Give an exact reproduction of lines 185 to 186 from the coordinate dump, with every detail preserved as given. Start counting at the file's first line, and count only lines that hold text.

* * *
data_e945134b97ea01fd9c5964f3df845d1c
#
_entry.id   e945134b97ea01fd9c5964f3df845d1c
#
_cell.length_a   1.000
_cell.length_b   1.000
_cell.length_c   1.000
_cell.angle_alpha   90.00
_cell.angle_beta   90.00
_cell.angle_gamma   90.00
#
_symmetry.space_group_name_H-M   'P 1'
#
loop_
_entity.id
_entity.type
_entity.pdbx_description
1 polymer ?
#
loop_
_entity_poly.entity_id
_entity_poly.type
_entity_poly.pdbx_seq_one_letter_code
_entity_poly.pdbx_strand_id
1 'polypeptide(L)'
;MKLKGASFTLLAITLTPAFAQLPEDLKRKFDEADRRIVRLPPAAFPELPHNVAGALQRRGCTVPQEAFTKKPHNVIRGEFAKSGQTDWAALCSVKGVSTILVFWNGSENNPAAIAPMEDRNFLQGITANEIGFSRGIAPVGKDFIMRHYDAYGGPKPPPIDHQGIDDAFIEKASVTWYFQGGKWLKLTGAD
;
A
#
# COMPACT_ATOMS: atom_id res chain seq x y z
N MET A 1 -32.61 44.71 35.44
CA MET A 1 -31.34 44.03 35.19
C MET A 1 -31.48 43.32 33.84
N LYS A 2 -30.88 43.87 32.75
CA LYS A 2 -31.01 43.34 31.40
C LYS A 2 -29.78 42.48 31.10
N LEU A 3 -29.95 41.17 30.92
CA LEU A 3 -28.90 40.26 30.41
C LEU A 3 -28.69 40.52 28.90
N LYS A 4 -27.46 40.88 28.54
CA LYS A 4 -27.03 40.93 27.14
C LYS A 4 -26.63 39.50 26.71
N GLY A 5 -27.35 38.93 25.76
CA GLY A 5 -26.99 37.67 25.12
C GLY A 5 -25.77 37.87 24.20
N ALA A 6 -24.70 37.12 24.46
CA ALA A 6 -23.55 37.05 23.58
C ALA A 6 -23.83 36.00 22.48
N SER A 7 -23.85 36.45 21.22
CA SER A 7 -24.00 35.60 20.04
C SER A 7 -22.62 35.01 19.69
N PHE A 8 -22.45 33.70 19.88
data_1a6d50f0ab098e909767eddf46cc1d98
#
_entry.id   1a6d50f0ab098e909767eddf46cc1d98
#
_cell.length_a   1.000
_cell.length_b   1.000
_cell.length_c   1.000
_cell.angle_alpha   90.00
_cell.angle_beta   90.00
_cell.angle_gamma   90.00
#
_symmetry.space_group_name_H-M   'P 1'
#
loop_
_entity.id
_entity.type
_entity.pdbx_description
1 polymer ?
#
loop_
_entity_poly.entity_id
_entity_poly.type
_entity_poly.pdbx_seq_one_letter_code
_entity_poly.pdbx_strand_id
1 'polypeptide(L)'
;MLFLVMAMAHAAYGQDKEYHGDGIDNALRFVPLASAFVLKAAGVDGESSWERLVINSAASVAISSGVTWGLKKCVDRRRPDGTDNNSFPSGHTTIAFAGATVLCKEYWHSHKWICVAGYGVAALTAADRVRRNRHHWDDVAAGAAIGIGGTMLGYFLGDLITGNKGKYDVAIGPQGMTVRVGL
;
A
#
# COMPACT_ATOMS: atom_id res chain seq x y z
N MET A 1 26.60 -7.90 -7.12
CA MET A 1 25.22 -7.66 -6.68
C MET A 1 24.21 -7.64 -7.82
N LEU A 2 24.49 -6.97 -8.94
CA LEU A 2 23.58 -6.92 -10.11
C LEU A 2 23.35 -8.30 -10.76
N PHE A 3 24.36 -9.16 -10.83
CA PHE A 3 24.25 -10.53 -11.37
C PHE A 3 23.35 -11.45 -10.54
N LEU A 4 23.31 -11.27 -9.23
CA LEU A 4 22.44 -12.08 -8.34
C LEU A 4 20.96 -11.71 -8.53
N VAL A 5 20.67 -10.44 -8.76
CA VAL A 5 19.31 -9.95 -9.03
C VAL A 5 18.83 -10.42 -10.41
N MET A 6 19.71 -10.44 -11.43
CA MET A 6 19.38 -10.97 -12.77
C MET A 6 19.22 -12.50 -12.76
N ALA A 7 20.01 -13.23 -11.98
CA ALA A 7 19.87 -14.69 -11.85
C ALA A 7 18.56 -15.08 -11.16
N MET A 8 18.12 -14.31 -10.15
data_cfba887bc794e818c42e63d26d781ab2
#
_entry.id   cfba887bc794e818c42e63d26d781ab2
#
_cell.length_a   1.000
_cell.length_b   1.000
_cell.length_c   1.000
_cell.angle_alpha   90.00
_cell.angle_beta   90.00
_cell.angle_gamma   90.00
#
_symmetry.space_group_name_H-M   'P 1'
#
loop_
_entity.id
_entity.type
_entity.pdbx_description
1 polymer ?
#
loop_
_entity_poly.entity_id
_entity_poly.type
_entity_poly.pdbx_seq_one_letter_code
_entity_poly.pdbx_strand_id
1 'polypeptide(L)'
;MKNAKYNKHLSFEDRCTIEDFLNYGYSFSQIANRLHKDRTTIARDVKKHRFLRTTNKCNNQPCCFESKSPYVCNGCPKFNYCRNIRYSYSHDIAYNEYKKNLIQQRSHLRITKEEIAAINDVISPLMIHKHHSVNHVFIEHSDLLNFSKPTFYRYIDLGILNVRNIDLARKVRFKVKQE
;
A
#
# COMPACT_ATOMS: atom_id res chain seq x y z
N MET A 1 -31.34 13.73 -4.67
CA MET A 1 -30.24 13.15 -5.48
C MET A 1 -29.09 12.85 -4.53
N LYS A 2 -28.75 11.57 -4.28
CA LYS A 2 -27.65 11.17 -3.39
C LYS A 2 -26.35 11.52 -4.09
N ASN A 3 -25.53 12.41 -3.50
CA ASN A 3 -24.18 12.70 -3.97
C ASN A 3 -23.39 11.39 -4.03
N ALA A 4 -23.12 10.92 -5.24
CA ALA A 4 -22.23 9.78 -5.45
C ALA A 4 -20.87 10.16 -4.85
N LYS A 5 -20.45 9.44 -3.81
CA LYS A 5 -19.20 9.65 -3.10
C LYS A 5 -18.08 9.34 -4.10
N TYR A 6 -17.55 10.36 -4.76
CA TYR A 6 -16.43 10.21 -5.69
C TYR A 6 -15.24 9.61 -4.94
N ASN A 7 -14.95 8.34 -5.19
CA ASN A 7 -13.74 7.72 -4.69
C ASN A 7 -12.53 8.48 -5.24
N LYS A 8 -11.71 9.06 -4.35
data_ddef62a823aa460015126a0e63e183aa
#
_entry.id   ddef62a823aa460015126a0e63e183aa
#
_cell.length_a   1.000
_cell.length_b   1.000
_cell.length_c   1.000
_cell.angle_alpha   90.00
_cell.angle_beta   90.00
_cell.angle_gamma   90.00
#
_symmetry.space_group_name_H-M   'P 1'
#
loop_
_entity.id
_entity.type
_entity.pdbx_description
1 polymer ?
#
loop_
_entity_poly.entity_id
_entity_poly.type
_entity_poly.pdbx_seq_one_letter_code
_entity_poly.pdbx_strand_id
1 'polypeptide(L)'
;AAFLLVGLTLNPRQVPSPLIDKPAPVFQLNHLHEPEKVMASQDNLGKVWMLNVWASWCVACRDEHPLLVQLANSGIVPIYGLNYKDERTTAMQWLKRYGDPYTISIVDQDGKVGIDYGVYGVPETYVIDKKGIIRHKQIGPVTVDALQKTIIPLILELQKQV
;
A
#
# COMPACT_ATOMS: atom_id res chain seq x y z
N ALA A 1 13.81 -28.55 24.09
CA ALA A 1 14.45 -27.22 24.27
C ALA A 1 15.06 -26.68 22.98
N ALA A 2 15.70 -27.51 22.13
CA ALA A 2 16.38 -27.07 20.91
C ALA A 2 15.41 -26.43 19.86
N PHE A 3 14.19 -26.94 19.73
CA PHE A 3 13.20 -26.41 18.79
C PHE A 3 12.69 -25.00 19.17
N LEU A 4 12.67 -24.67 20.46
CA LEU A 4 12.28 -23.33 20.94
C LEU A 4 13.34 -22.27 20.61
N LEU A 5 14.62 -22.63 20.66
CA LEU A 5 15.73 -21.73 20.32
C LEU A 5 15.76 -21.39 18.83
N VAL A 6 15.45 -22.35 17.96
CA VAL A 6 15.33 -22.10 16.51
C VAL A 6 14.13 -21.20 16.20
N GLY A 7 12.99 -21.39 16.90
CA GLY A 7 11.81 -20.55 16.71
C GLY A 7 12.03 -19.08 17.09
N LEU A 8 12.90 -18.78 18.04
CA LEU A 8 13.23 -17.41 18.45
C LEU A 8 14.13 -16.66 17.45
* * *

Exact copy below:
#
# COMPACT_ATOMS: atom_id res chain seq x y z